Postby Giovanni » Fri Dec 06, 2019 1:49 pm

Excellent suggestions steved.

My doubts are mainly on errors handling, making each and every function return an error code would force the application developer to intensive errors handling with all the inherent problems like:
- Multiple exit points in functions.
- Extra code because each call to the HAL would have to be checked for errors.
- Extra effort in understanding if something can -really- return an error or it is just a pattern and it always returns OK in practice

We could consider different approaches as alternatives (or in addition), for example:

- Something like a thread-local (or driver-local) setjmp/longjmp with extra info about what failed and how.

Code: Select all

/* Thread-local errors handling.*/
if (halSetJump(/* current thread implicitly */)) {
  /* Errors handling for all HAL functions called by this thread.*/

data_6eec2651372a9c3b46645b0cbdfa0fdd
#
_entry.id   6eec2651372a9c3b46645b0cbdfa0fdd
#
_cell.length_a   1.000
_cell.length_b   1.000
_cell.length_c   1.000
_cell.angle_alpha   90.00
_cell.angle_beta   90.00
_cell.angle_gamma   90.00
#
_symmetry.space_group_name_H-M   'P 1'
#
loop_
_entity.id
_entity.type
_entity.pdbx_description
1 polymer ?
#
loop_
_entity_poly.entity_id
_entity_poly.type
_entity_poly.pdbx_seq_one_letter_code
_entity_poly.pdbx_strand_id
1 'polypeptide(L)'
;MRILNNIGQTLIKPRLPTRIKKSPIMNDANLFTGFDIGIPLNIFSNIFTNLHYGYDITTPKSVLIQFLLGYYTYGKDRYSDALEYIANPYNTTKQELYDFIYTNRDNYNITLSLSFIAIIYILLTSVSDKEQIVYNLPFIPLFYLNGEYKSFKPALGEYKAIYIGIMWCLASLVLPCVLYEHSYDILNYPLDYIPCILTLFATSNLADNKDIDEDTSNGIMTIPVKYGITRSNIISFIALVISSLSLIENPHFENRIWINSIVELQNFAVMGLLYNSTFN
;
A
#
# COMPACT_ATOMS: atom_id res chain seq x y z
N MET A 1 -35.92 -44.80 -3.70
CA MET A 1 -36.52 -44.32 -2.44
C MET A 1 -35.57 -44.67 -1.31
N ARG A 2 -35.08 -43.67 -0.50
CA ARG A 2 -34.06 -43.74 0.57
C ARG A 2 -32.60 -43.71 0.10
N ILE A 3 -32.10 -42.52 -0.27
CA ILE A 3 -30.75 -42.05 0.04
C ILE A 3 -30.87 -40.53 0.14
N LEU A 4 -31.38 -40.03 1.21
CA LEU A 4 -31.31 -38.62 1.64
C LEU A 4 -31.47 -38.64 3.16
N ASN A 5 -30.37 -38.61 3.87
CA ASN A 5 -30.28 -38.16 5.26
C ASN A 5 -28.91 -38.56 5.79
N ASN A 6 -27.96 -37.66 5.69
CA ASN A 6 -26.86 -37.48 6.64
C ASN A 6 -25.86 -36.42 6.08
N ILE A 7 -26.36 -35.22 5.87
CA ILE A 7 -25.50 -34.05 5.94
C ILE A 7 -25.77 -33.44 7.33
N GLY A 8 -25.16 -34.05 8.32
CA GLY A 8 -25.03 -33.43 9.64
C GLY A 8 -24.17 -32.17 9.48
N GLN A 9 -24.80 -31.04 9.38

halerr_t err = halGetError(/* current thread implicitly */);
}
else {
  /* Multiple operations */
}


Code: Select all

/* Driver-local errors handling.*/
if (adcSetJump(&ADCD1)) {
  /* All errors associated to ADCD1, executed in the context of the thread that called ADCD1 methods.*/
}
else {
  /* Multiple operations */
}


- Make functions return void but call a centralized handler in case of failures, the handler could implement logging, events, messages or others, left to the implementer.

About the commercial aspects, HAL could stay free and moved to API-compatibility with this hypothetical "hardened HAL" which would be a commercial extension. In the normal HAL all the safety functionalities would be stubbed and have no code impact. Note that a lot of safety solutions could be implemented already in the HLD so no impact in LLDs. LLDs would implement platform-specific countermeasures.

All of this without any HAL certification in mind, just to move the HAL code base in that direction. RT and/or NIL will be certified at some point, those are generating revenues and it is a common request.

Giovanni

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Re: [RFC] Functional Safety in HAL

Postby steved » Fri Dec 06, 2019 5:13 pm